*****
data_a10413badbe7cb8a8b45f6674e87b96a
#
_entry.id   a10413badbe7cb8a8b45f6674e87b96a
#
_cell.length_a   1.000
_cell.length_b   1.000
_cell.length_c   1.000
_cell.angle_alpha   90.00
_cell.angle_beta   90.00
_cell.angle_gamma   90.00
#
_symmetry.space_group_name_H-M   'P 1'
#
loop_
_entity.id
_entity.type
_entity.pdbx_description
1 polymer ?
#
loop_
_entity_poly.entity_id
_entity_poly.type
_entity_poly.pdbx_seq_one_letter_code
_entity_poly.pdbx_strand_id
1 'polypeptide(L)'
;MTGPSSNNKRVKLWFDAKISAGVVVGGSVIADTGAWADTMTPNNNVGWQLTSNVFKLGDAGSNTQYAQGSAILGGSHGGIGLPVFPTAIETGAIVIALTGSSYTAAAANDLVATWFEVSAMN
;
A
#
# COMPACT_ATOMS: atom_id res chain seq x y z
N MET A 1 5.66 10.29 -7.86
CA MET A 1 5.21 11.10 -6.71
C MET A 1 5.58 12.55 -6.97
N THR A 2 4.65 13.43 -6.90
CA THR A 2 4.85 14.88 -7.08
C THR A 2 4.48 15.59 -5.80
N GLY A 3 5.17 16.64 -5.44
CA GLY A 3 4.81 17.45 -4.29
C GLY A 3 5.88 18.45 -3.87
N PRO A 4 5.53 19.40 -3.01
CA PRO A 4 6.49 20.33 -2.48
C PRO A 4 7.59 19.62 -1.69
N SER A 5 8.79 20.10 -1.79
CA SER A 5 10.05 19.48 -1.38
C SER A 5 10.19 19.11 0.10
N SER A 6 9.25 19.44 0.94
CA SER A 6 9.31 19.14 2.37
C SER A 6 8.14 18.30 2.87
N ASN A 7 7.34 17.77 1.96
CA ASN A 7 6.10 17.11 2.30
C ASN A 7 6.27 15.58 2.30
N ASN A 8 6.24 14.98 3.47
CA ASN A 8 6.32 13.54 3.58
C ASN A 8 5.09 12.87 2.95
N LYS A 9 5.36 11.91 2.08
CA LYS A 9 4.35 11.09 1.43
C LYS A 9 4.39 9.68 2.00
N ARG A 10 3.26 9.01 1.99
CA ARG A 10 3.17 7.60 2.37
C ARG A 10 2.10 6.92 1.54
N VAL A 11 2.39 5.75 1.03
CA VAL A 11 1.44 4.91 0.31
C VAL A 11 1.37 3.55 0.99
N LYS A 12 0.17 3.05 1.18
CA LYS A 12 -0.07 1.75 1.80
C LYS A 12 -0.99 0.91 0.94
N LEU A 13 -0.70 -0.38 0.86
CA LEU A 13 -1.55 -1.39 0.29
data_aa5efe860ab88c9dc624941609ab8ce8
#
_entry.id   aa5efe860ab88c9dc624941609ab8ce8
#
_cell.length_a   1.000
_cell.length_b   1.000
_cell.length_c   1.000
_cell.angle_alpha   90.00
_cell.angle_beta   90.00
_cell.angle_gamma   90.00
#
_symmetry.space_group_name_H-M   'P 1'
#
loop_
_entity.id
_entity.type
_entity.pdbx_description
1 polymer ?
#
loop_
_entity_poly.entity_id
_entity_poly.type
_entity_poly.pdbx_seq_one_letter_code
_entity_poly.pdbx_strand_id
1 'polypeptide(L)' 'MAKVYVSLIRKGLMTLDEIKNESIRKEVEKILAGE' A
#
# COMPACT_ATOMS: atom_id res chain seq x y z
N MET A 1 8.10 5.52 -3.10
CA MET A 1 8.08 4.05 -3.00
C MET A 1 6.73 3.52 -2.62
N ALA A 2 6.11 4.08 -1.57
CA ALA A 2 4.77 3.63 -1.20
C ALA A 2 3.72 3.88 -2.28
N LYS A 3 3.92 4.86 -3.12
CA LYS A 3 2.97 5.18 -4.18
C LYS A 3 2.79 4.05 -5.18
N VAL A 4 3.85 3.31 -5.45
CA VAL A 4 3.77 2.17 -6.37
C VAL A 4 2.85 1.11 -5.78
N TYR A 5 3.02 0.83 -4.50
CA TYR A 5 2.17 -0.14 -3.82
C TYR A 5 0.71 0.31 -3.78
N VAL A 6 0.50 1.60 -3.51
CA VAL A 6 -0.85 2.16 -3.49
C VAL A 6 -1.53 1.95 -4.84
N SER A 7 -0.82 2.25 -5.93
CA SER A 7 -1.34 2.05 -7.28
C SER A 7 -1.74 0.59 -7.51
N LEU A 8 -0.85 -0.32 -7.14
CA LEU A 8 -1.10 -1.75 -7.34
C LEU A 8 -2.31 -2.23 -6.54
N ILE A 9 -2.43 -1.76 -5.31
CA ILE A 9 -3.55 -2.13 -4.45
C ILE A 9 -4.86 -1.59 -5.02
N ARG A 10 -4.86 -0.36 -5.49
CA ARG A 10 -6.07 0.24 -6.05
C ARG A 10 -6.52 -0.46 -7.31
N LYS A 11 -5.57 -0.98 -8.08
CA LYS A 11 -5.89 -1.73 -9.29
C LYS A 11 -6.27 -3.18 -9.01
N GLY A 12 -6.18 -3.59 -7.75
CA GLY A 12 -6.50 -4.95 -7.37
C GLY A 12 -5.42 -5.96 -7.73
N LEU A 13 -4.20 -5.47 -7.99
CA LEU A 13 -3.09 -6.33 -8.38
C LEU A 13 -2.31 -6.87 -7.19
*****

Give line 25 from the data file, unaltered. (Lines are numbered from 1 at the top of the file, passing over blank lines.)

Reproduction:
1 'polypeptide(L)'